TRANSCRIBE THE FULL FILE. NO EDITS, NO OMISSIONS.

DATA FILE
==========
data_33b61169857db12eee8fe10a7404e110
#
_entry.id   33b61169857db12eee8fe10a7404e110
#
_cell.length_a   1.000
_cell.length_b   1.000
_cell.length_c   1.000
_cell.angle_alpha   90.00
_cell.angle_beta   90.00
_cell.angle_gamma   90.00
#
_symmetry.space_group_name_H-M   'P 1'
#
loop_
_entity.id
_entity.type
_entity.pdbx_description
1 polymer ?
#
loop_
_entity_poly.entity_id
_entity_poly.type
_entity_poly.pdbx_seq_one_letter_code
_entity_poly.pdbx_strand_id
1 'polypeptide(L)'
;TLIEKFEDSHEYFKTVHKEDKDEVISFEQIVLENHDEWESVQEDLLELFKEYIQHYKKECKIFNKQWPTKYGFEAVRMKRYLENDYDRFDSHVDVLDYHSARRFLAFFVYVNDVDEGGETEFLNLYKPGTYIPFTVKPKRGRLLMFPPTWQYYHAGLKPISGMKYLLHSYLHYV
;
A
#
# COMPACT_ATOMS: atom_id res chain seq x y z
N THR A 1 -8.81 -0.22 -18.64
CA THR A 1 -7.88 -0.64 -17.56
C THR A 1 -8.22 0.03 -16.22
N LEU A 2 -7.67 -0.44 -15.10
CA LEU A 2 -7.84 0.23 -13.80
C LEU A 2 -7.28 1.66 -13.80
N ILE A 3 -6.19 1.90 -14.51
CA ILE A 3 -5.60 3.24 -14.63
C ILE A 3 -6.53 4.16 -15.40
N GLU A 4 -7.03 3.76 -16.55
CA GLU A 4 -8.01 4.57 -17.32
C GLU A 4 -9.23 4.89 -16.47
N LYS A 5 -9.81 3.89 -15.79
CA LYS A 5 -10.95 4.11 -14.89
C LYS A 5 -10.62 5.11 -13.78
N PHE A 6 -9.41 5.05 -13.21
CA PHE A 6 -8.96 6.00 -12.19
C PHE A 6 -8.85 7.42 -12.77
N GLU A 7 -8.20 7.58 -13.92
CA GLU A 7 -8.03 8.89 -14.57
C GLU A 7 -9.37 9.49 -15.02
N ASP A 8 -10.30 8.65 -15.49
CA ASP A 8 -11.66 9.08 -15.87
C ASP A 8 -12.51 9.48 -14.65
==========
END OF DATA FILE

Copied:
data_33b61169857db12eee8fe10a7404e110
#
_entry.id   33b61169857db12eee8fe10a7404e110
#
_cell.length_a   1.000
_cell.length_b   1.000
_cell.length_c   1.000
_cell.angle_alpha   90.00
_cell.angle_beta   90.00
_cell.angle_gamma   90.00
#
_symmetry.space_group_name_H-M   'P 1'
#
loop_
_entity.id
_entity.type
_entity.pdbx_description
1 polymer ?
#
loop_
_entity_poly.entity_id
_entity_poly.type
_entity_poly.pdbx_seq_one_letter_code
_entity_poly.pdbx_strand_id
1 'polypeptide(L)'
;TLIEKFEDSHEYFKTVHKEDKDEVISFEQIVLENHDEWESVQEDLLELFKEYIQHYKKECKIFNKQWPTKYGFEAVRMKRYLENDYDRFDSHVDVLDYHSARRFLAFFVYVNDVDEGGETEFLNLYKPGTYIPFTVKPKRGRLLMFPPTWQYYHAGLKPISGMKYLLHSYLHYV
;
A
#
# COMPACT_ATOMS: atom_id res chain seq x y z
N THR A 1 -8.81 -0.22 -18.64
CA THR A 1 -7.88 -0.64 -17.56
C THR A 1 -8.22 0.03 -16.22
N LEU A 2 -7.67 -0.44 -15.10
CA LEU A 2 -7.84 0.23 -13.80
C LEU A 2 -7.28 1.66 -13.80
N ILE A 3 -6.19 1.90 -14.51
CA ILE A 3 -5.60 3.24 -14.63
C ILE A 3 -6.53 4.16 -15.40
N GLU A 4 -7.03 3.76 -16.55
CA GLU A 4 -8.01 4.57 -17.32
C GLU A 4 -9.23 4.89 -16.47
N LYS A 5 -9.81 3.89 -15.79
CA LYS A 5 -10.95 4.11 -14.89
C LYS A 5 -10.62 5.11 -13.78
N PHE A 6 -9.41 5.05 -13.21
CA PHE A 6 -8.96 6.00 -12.19
C PHE A 6 -8.85 7.42 -12.77
N GLU A 7 -8.20 7.58 -13.92
CA GLU A 7 -8.03 8.89 -14.57
C GLU A 7 -9.37 9.49 -15.02
N ASP A 8 -10.30 8.65 -15.49
CA ASP A 8 -11.66 9.08 -15.87
C ASP A 8 -12.51 9.48 -14.65